The Heathers TV reboot, based on the 1988 black comedy about awful teenage girls, was pulled before it even got out the gate, which I think was a great fuckin' call. The original Heathers movie was fantastic, don't get me wrong. But the TV reboot gets the setup all wrong. Why would you make the evil, dominant "Heathers" clique full of minorities and LGBTQ kids? Why would you make your protagonist be a straight, conventionally attractive white woman who looks like she'd be an original Heather herself? IT DEFIES THE ENTIRE POINT OF THE MOVIE.
What We Should've Gotten: Recess
When it comes to depictions of a schoolyard social hierarchy, nobody can touch Recess, the Disney animated series that ran from 1997 to 2001. It depicts the kids as existing in a "kingdom," a complex society they've formed during their daily recess period (there was even a King of the Playground who demanded conformity).
And in case ya'll forgot, there was even an episode on this show in which we learn something shocking about Spinelli, a tough girl in the main clique of characters: Her first name is actually Ashley. The Ashleys are a clique of gossipy mean girls, and the rules of the playground state that Spinelli now belongs to them, which she spends the rest of the episode fighting against. Sound familiar? Recess did Heathers better than the remake did.
It was a clever look at how people use social norms to exert power, and what it can be like to try to break those unwritten rules. And they programmed this for kids, running it on Saturday mornings! Hey, the sooner they figure out how things work, the better.
We Don't Need A New Death Wish -- We Need A New Coffy
Who asked for a Death Wish remake? Who watched Charles Bronson tear through gangs (that were mostly made up of minorities) with a wide array of weapons in five straight movies and thought "You know what 2018 needs? SOME MORE A' THAT."
In a post-Trayvon-Martin world, why would you want to remake a story about a white man with a gun taking the law into his own hands? Especially while news of minorities being abused by both cops and white civilians are so common that people don't even bat an eye anymore when hearing about how so-and-so nearly died just because they were in the wrong place at the wrong time, like maybe sitting on their own porch waiting for their mother to come home. Wanting a Death Wish movie nowadays is like wishing that leprosy would make a comeback.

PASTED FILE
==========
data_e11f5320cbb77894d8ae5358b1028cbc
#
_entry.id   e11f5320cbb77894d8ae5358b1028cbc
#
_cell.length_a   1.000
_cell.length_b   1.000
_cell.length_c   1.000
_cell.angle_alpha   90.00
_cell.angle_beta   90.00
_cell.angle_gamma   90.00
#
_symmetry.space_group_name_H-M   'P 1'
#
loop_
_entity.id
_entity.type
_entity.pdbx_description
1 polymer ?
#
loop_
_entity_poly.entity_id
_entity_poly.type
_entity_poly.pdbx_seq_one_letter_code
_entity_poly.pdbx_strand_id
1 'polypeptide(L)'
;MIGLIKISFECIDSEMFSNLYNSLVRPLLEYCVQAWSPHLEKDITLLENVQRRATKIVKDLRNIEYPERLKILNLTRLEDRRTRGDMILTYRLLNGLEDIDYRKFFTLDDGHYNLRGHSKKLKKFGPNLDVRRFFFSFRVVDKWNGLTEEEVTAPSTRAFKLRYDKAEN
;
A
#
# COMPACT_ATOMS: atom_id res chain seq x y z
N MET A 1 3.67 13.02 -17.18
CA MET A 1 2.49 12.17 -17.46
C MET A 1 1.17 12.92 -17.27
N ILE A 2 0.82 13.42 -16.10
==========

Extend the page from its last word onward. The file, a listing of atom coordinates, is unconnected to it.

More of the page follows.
What We Should've Gotten: Coffy
Younger readers might not know about Coffy, and that's a tragedy, as it should be a legal requirement at this point. In it, Pam Grier plays Coffy, the "baddest one-chick hit squad that ever hit town." She's a nurse who became a vigilante when her little sister was coerced into taking some "bad" heroin. On a rampage to hurt everyone willing to let something like that happen, she roams the streets pretending to be a druggie prostitute "just lookin for a fix," and ends up killing whoever's willing to give it to her.
Timing is important here. Female action stars are getting more attention, as are films starring black people, because Hollywood has finally realized that they can make money without the Matt Damons charging ahead of them. Now consider the success of Black Panther, and especially the popularity of the characters Shuri and Okoye. People are aching to spend money on a film starring a badass black woman.
Alright, now imagine Lupita Nyongo in this role. It's OK to drool a little bit.
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For more, check out 5 Ridiculous TV Remakes We Wish Netflix Would Tackle Next and 6 Movies That Actually Deserve A Remake.